The origins of this rant begin with a question about Canon’s camera roadmap that occurred during a Christmas party. It built up steam when reading Ryan’s excellent series on camera purchasing and overtopped my levies of tolerance when I was reading this thread on Flickr.
I’m mad as hell and I’m not going to take it anymore!
I’m tired about hearing about how Nikon is going to go “full frame” or about how Canon is going to crush Nikon with a cheap full frame camera.
This is magical thinking on behalf of Nikon or Canon owners. That or Chicken Little thinking if the order is reversed.
[The economics of “full-frame” after the jump]
Someone mentioned that Thom Hogan predicts a Nikon 35mm sensor dSLR by Summer 2007. Then to add credence apparently, “he’s under NDA about further details. :)”
I call B.S.
If Thom was under NDA, he couldn’t even say “Summer 2007.” Plus there is no way a secretive company like Nikon is going to share this information with anyone they think might blab it around. They kept the D70 secret and the D40 under wraps; they surprised us with 10 megapixels in the D200 and by putting a pentaprism in the D80. When it comes to secrecy, this company is the Apple of the camera world.
My guess is Thom Hogan is talking to people who don’t know any better than the next guy. Just because he and Michael Reichmann want it to be so, doesn’t mean it will be. In the grand scheme of the camera market, their opinions move mountains; their purchases on the other hand… Hmm, how come Nikon never made a medium format camera again?
Why Nikon is definitely developing a “full-frame” SLR
Common sense. Do you think Nikon is stupid?
I’m sure Nikon has a 35mm sensor size dSLR under testing and development. If I had to guess, I think they’re maybe testing a couple manufacturers.
Kodak invented 35mm digital sensors and they introduced a 1.3x one for Leica/Panasonic’s new M8. No doubt Kodak wants back in.
Sony makes most of the worlds sensors. They designed and manufacture the 10 megapixel CCD for Nikon’s D80/D200 as well as the 10 megapixel CMOS for Nikon’s D2X/D2Xs as well as the 6 megapixel CCD for Nikon’s D100/D70/D70s/D50/D40. They also manufacture the 6 megapixel Nikon-designed JFET in Nikon’s D2H/D2Hs. Just as Sony moved to APS-C CMOS sensors, I’m sure they’re thinking bigger CMOS. They can’t let Canon rule that roost forever.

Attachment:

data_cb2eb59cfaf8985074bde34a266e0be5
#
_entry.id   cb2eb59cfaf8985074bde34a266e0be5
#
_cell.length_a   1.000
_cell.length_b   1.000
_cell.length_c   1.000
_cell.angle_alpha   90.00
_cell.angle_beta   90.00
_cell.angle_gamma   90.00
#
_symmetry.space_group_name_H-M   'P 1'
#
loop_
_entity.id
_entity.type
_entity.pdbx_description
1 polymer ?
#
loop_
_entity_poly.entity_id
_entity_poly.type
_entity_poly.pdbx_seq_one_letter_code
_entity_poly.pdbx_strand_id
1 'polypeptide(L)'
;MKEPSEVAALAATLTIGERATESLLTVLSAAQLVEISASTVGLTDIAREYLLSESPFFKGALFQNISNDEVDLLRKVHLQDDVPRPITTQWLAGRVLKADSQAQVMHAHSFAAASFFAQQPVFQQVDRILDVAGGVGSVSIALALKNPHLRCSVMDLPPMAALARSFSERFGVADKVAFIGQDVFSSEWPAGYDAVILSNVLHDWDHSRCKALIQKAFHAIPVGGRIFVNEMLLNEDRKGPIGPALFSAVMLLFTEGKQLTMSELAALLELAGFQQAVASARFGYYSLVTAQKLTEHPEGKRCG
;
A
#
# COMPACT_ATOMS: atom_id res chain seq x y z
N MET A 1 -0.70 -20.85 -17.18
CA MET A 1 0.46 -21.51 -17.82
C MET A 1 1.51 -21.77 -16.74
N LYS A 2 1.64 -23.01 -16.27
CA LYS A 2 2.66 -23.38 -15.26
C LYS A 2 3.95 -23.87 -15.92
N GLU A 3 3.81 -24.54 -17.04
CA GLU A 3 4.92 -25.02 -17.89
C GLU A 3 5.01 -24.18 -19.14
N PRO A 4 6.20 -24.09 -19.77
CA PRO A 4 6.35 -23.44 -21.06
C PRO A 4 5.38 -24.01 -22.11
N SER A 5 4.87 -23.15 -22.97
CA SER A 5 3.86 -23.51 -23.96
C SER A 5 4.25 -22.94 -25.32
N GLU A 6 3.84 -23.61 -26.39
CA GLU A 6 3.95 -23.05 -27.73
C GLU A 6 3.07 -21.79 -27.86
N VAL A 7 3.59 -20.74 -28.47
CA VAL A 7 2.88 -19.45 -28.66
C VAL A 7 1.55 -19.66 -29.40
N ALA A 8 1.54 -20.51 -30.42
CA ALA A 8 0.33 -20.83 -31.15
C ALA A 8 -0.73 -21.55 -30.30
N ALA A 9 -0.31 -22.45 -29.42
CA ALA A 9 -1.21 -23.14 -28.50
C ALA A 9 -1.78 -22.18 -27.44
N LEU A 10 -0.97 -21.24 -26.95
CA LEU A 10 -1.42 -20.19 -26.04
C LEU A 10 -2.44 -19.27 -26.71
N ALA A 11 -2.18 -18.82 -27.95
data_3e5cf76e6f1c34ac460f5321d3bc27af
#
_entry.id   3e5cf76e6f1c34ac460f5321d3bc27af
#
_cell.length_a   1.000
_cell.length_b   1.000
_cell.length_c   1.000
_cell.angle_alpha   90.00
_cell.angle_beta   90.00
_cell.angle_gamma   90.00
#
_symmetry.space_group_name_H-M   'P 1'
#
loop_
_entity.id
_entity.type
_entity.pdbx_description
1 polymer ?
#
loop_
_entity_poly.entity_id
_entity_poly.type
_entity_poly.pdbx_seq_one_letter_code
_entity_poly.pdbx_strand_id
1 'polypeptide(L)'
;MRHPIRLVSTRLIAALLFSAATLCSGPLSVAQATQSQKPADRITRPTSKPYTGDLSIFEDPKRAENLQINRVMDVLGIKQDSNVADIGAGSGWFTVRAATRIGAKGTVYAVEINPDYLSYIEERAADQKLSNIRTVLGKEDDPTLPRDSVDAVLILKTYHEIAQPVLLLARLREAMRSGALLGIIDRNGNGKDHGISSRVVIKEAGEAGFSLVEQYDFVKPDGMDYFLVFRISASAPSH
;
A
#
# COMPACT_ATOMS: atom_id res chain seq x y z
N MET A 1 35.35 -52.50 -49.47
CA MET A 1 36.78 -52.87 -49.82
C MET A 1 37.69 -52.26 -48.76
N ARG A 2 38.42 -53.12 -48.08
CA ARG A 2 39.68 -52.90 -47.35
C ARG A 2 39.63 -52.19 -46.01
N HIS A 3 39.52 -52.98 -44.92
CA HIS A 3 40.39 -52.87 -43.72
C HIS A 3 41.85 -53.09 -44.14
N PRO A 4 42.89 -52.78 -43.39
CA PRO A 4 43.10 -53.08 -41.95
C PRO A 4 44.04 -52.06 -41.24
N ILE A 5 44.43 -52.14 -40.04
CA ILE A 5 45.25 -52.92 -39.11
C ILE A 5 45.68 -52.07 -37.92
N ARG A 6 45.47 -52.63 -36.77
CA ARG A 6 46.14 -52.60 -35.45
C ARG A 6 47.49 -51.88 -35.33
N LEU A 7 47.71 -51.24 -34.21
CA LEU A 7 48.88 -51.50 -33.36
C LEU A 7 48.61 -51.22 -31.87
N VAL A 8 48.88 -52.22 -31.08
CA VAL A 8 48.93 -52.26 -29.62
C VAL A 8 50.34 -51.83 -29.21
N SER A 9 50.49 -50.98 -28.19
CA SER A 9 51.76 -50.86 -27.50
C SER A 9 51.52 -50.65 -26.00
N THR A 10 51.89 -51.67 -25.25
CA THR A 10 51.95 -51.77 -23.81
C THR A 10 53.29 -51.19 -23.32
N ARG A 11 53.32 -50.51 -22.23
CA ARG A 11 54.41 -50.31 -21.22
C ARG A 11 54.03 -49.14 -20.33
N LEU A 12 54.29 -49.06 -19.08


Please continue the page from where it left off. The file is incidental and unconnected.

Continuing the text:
Fuji makes their own sensors using a Nikon-designed body. They seem to have hit a limit with their current Super-CCDs. My guess is the next step is to take that design and make it in a bigger package. A full-framed one.
All of this, however, doesn’t mean release. Release is determined by the market. Development lives in the practical reality that a good camera can take years to develop.
And where is the market?
The cheapest “full frame” camera is the Canon EOS 5D which retails (and still sells at some places) for $3300. A reputable dealer (B&H) is selling it for $2800. Over the last year the price has dropped $500.
The construction on the 5D is sub-standard—what is now in a $900 camera. Whoops! there is a $900 camera that crushes the 5D (literally, if I were to bang the two cameras together): the Pentax K10D. I haven’t written about this model yet, but you know my weakness for Pentax and good value means that I obviously love the K10D.
I just wish people would just get over their obsession with the 35mm format and declare the 5D the flop that it is.
Notice how many people drool over the 5D but how few buy it? I even see this on photography enthusiast sites like Flickr. Flickr users are supposed to be the ideal market for this camera and, for the most part, they’re window shopping the 5D, praying for a sequel or a Rebel with “full frame” (Ha! that’s the 5D idiot!). If you read the hype and the press before and during the 5D launch and it was clear Canon thought this would be a category killer for the serious enthusiast.
That didn’t happen. Almost everyone I know who bought one is a working pro (esp. wedding photographer) who would have bought a 1Ds had the 5D not been introduced.
What happened was the 30D and the Rebel XTi and probably a 40D early next year.
By any objective measure, that’s the definition of failure.
Why APS-C won
Why? Well my theory is because it came in the right size at the right time with a resolution that was good enough quality to match our film expectations.
Let me take two anecdotes from history:
Why 35mm won
Consider this. Did you know 35mm came not from the photography world but from cinema? Cinema needed to push at least 24 frames a second and film stock was so expensive that it meant a smaller roll film than the 6x4cm 6×4.5cm 6x6cm 4×5″… plates of the “medium format” or “large format” cameras. They settled on 35mm.
How it won over the photography world is a testament to companies like Leica who introduced rangefinder 35mm; Contax who gave us the 35mm SLR; Pentax which gave us the pentaprism and made these things affordable (K-1000); Nikon and Canon which made added excellent and affordable optics to these things; Konica which added motor drives; Minota which invented usable autofocus…
But most importantly it was Kodak and Fuji which improved film chemistry to the point that these films were both of high speed and fine grain—ISO 100 color slide film suitable for gallery-quality blowups. That stuff was unheard of when Henri Carter-Bresson was taking photographs.
35mm got “good enough,” and the trend to smaller film formats might have continued, but Kodak’s APS was wiped out by that new thing called digital.
Why digital is smaller
Resolution and what defines acceptable resolution. I’ve mentioned this many times before.
Consider digital “medium format.”
Did you know that the standard for a medium format digital back or digital camera is 42mmx36mm? This is twice as big as 35mm film, but…
Medium format film comes in many sizes: 6×4.5cm (645), 6x6cm, 6x7cm, up to 4×5″ (1/2 of large format). All much larger than medium format digital. If you look at it, you’ll notice something familiar about the relationship between digital MF and 645.